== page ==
The Lionhead rabbit is a small breed that displays a rounded body. What makes it unique from other rabbit breeds is its coating, which is often referred to as “wool mane”. The mane usually reaches an average of 2 inches in length and gives the appearance of a lion, thus the name Lionhead.
There are two types of mane associated with this breed: single and double mane. The most effective way to tell if it has a single or double mane is to examine the wool after birth directly. Adult Lionhead rabbit generally weighs 3 lbs., which makes it as heavy as most small sized breeds while a little bit bigger than dwarf sized rabbits.
Behavior and Temperament
Aside from its unique appearance, this breed is popular among children and adult rabbit enthusiasts due to its very playful and active nature. It loves to interact with humans as well as other animals, so considerable amount of playtime and bonding moments must be given on a regular basis to keep it healthy and happy. When this requirement is neglected, the rabbit will likely develop boredom and inactivity, which can lead to self-inflicted harm and other health issues.
Just like with most breeds, making initial acquaintances with this rabbit will take much time and effort. At first, it will show its shy side and may not even be willing to interact. This is a normal part of its behavior and self-defense mechanism. The most important thing is to build trust slowly. Also, you must always practice long patience and understanding every time you are dealing with this breed. Rabbits are very emotional animals and extremely sensitive to negative emotions and feelings. If it detects slightest signs of anger and hate such as shouting, building trust will be twice as harder.
Although small, this breed also requires a lot of space to be able to move around freely and explore its surroundings. Providing it with a spacious enclosure or cage is also a must. When it feels trapped or enclosed in a small space, it will probably develop both mental and physical issues. To further make its playtime effective, you must allow it a few hours out of its cage on a daily basis. Providing toys made especially for rabbits is also an effective option to develop its mind and body.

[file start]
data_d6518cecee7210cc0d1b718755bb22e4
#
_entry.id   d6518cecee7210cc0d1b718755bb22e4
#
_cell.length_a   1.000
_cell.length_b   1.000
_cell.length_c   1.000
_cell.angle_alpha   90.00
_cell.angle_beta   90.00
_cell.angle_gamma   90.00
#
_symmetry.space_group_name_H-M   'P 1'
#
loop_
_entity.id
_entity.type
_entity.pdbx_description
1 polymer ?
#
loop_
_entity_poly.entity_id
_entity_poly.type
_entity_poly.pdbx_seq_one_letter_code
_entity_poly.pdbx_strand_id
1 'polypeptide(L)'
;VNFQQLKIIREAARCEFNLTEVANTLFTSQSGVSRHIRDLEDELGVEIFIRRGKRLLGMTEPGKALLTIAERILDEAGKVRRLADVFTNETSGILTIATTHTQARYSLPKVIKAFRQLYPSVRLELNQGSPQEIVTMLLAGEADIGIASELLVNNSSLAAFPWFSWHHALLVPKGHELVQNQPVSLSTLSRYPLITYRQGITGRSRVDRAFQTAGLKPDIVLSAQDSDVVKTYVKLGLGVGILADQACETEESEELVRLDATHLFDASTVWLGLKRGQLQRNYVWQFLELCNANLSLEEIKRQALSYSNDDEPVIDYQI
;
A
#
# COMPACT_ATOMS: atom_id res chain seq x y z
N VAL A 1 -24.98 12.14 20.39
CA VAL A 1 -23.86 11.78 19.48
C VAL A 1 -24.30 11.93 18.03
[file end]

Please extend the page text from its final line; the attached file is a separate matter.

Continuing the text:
There have also been cases of aggressiveness, especially with children. This breed can easily be frightened and stressed when handled improperly by small children, which then results in aggressive behavior. To avoid this problem, always make sure that children are supervised by an adult especially those who are handling this pet for the first time.
Health and Care
The care requirements and diet of Lionhead rabbits are generally the same with other breeds. The daily diet must consist of 70% fresh hay, with rest consisting of fresh fruits and vegetables. A common rabbit disease that this breed is more susceptible to developing is dental issues such as an overgrown tooth. This irritating condition occurs when the tooth grows excessively, piercing through the face. Clearly, this is a very painful and serious condition that can be prevented by regularly feeding hay, which naturally chips the tooth to its natural size. When left untreated, this condition can lead to death.
Another condition that is common among this breed is hairballs, which are fallen hairs that accumulate in its stomach and turn into a hairball. Hairballs can cause digestive issues that will eventually lead to death. To prevent this, make sure to brush the coat and remove all fallen hairs regularly. During shedding season, brushing should be done more to avoid hairballs.
History and Background of Lionhead Rabbit
The origin of this breed is still up for debate with various versions as to where it really started. Some rabbit enthusiasts claim that it started in Belgium where breeders wanted to develop a dwarf sized breed with a long coating. What’s certain is that it originated in Europe with the Dwarf Angora playing a major part in its development.
Lionhead rabbit is considered as one of the newest breeds and was recognized by the British Rabbit Council in 2002. It was initially exported to the USA in the 1990s and is now being review by ABRA as a possible new breed.